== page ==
Selecting the right measures. All improvement processes should be interconnected. As such, these self-regulating processes provide common experiences for learning, modeling, problem solving, and sharing success that promote widespread efficacy. The SMART goal-setting process includes determining the type of measures that will be used to evaluate progress toward the goals. Just as selecting the right goals provides direction, selecting the right measures provides clarity about progress being made toward the goals. Selecting the right measures brings life to goals. Several considerations are involved in identifying the right measures. Multiple measures should be used whenever possible, so that the comparison and correlation of results increase confidence in findings. The combination of measures should also include a measure that can be administered frequently enough to provide formative evidence.

Measures that are administered only once during an improvement cycle provide valuable data for accountability and a foundation for the next cycle of planning, but they do not provide data to inform practice during the process. Measures that are administered multiple times during the improvement process provide data to allow for the refinement of practices. Lastly, measures should also be sensitive enough to capture the impact of improvement strategies implemented within the time period defined by the goal.

By way of example, suppose a school initiates research-based flexible grouping practices during core math instruction as a strategy to meet its goal of improved math achievement. Obviously, this is a complex initiative that will take time to implement with fidelity. Therefore, it would be important to avoid using a state or national test to measure the early success of this initiative because these tests are not designed to be sensitive enough to capture the impact of changes that would occur within the first year (Popham, 2010). As changes in math instructional practices become consistent and widespread, large-scale tests should be used to measure progress toward this goal. So, what kind of measures could be used early in this process to provide clarity about our progress? One strategy could be to measure the changes from the beginning of the year to the end the year in how well students perform on classroom math assessments. Another tool could be a survey to measure variations in students’ perceptions about the appropriate challenge of their math work from the beginning of the year until the end of the year.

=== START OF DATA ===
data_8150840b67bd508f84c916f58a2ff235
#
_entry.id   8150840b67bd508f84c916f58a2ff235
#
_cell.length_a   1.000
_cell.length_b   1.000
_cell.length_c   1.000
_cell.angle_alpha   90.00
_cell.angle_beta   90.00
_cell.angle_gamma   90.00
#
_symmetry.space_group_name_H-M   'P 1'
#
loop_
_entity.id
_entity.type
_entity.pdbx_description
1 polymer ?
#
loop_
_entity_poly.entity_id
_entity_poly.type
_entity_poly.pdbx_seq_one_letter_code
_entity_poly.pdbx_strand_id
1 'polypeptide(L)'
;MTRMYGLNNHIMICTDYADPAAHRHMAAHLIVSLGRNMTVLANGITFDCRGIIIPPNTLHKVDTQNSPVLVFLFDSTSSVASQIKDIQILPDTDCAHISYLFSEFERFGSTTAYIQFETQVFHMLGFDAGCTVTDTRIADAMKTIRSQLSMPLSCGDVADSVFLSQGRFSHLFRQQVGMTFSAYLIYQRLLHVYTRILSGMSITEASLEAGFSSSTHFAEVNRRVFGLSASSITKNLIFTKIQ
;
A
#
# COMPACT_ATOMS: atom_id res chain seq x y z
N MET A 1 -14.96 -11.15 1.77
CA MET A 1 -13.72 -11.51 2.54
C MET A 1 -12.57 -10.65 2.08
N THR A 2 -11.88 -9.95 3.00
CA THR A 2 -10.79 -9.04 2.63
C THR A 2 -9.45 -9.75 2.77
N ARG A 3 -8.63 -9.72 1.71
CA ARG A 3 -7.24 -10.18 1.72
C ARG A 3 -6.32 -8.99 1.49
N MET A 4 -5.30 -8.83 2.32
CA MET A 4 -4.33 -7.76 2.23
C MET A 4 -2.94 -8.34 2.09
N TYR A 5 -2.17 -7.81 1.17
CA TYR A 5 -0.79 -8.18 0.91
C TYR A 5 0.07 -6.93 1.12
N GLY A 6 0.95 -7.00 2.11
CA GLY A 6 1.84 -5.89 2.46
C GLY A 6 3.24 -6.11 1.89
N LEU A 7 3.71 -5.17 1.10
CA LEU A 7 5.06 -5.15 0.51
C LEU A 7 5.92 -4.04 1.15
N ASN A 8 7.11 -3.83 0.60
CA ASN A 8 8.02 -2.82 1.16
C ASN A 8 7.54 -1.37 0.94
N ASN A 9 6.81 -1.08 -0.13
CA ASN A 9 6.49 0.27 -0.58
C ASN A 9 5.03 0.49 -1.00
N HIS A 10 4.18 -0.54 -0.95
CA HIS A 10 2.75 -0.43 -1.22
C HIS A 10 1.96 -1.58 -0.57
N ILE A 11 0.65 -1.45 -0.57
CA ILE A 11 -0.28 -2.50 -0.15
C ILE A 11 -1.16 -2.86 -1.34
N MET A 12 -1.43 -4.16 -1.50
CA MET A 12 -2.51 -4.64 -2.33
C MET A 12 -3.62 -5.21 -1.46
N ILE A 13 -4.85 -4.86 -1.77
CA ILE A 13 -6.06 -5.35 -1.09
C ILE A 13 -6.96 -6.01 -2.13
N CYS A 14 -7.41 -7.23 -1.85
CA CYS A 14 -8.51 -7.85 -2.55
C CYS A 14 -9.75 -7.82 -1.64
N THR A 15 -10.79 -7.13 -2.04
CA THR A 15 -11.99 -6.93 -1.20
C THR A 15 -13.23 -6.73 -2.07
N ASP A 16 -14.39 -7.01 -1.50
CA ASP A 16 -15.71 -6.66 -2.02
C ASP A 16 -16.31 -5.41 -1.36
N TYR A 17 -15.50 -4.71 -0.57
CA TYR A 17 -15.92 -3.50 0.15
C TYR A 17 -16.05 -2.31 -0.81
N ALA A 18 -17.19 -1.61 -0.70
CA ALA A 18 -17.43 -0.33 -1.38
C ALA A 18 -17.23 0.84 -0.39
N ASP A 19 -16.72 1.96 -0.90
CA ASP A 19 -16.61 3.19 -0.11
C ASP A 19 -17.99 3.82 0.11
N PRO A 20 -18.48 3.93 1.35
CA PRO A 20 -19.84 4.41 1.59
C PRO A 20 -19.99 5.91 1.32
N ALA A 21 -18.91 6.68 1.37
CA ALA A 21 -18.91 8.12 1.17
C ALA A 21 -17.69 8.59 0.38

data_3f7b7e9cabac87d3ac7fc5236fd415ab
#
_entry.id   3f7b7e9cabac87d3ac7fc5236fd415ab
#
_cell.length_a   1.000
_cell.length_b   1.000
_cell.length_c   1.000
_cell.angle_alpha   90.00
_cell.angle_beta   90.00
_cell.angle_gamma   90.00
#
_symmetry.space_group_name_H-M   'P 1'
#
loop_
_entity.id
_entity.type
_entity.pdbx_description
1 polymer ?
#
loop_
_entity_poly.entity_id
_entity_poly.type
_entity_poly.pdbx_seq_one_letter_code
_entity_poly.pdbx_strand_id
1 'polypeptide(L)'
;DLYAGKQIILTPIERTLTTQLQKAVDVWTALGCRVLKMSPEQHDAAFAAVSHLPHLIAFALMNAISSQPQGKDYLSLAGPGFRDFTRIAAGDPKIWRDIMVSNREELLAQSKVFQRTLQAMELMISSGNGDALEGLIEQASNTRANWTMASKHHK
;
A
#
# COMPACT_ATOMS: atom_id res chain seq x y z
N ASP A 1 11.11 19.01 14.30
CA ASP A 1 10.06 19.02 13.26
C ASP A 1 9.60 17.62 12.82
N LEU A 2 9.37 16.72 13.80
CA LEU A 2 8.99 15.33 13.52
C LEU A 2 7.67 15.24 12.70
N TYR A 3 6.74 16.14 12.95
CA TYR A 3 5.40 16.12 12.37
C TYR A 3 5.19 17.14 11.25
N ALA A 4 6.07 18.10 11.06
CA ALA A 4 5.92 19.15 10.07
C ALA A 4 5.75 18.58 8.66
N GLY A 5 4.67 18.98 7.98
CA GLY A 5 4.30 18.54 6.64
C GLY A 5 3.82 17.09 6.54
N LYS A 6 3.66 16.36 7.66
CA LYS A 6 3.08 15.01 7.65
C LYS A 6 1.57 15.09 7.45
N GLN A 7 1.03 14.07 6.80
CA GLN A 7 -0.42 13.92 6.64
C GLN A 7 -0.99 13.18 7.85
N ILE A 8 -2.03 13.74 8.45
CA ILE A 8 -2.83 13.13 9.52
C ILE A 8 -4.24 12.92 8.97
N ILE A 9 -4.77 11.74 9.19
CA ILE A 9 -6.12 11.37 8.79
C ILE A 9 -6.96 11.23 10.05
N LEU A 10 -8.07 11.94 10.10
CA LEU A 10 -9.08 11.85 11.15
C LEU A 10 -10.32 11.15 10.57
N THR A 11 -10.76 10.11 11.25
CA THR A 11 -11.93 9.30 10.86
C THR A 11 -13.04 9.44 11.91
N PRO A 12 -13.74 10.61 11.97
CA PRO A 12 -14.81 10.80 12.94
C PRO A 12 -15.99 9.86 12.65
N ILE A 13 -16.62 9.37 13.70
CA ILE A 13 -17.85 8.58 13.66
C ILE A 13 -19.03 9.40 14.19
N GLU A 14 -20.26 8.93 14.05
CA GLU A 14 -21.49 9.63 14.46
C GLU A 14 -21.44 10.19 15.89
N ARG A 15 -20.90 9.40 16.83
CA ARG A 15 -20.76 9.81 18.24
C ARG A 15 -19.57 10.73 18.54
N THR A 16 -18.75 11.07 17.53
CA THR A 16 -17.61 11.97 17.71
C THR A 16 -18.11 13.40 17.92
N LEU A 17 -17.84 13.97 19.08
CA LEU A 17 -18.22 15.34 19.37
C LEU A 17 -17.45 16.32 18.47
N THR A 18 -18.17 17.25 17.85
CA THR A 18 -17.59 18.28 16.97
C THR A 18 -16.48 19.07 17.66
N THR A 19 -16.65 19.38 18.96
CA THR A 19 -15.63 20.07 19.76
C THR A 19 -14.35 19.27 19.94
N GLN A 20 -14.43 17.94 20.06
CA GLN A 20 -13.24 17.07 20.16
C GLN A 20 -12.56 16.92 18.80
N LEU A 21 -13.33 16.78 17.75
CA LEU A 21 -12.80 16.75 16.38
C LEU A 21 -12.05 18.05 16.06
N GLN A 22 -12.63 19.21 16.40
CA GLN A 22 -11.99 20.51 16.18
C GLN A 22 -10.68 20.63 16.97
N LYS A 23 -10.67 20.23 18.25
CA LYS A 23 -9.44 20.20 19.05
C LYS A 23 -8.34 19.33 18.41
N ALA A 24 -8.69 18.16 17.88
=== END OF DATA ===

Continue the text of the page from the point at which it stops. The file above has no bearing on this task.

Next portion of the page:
Aligned and interconnected improvement cycles should be occurring simultaneously at all levels of the school. The attention given to the types of measures differs depending on whether they are being used to provide data for goals set at the individual, team, or school-wide levels. The preponderance of school-wide improvement plans identifies large-scale state and national tests as measures of student learning goals because these data are linked to state school designations and community perceptions about local school quality. These assessments should be given school-wide priority, as they are clearly important measures of student learning for professional and community accountability. Unfortunately, many school-improvement planning processes identify only these large-scale tests as measures of student learning. These tests alone don’t give full life to the goals. Most large-scale tests are administered infrequently – at most three times a year – so they do not provide formative data as a source to refine improvement strategies. Although they may be aligned with standards adopted by the school, these large-scale tests measure student attainment of these standards with a broad sampling process (Popham, 2010). As a result, they provide valuable trend data, but they are not generally sensitive enough to capture the impact of changes in teaching practices that occur within the improvement cycle. Therefore, these important tests should be coupled with measures that come from the classroom work of teachers and students such as common unit assessments, department tests, and grades.